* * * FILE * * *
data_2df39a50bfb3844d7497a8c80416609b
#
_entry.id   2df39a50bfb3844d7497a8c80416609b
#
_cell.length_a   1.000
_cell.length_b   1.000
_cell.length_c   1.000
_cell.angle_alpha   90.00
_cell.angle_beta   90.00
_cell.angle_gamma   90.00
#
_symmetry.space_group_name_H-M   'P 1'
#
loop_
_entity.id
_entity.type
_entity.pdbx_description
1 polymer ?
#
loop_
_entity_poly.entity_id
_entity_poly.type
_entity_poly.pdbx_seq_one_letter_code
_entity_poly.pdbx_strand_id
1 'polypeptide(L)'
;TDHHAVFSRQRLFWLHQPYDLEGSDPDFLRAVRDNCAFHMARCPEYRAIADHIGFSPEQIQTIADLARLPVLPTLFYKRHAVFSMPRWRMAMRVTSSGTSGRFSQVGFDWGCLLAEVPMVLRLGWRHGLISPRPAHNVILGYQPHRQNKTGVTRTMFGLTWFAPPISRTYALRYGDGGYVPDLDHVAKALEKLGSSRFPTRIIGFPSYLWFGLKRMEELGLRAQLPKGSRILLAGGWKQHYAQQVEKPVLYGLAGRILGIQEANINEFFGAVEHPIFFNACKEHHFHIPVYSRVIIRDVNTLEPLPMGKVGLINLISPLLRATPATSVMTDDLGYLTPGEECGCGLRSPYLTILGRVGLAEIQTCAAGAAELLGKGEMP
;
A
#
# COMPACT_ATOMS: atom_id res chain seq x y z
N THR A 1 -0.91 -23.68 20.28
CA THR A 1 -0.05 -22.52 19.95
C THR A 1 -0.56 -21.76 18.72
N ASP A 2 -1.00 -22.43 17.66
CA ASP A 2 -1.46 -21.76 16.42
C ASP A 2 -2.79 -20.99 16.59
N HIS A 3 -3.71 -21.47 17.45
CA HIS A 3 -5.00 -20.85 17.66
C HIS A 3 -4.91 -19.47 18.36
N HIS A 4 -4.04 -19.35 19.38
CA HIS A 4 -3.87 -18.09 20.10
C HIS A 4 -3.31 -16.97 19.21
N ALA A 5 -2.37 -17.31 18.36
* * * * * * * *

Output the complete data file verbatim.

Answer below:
data_2df39a50bfb3844d7497a8c80416609b
#
_entry.id   2df39a50bfb3844d7497a8c80416609b
#
_cell.length_a   1.000
_cell.length_b   1.000
_cell.length_c   1.000
_cell.angle_alpha   90.00
_cell.angle_beta   90.00
_cell.angle_gamma   90.00
#
_symmetry.space_group_name_H-M   'P 1'
#
loop_
_entity.id
_entity.type
_entity.pdbx_description
1 polymer ?
#
loop_
_entity_poly.entity_id
_entity_poly.type
_entity_poly.pdbx_seq_one_letter_code
_entity_poly.pdbx_strand_id
1 'polypeptide(L)'
;TDHHAVFSRQRLFWLHQPYDLEGSDPDFLRAVRDNCAFHMARCPEYRAIADHIGFSPEQIQTIADLARLPVLPTLFYKRHAVFSMPRWRMAMRVTSSGTSGRFSQVGFDWGCLLAEVPMVLRLGWRHGLISPRPAHNVILGYQPHRQNKTGVTRTMFGLTWFAPPISRTYALRYGDGGYVPDLDHVAKALEKLGSSRFPTRIIGFPSYLWFGLKRMEELGLRAQLPKGSRILLAGGWKQHYAQQVEKPVLYGLAGRILGIQEANINEFFGAVEHPIFFNACKEHHFHIPVYSRVIIRDVNTLEPLPMGKVGLINLISPLLRATPATSVMTDDLGYLTPGEECGCGLRSPYLTILGRVGLAEIQTCAAGAAELLGKGEMP
;
A
#
# COMPACT_ATOMS: atom_id res chain seq x y z
N THR A 1 -0.91 -23.68 20.28
CA THR A 1 -0.05 -22.52 19.95
C THR A 1 -0.56 -21.76 18.72
N ASP A 2 -1.00 -22.43 17.66
CA ASP A 2 -1.46 -21.76 16.42
C ASP A 2 -2.79 -20.99 16.59
N HIS A 3 -3.71 -21.47 17.45
CA HIS A 3 -5.00 -20.85 17.66
C HIS A 3 -4.91 -19.47 18.36
N HIS A 4 -4.04 -19.35 19.38
CA HIS A 4 -3.87 -18.09 20.10
C HIS A 4 -3.31 -16.97 19.21
N ALA A 5 -2.37 -17.31 18.36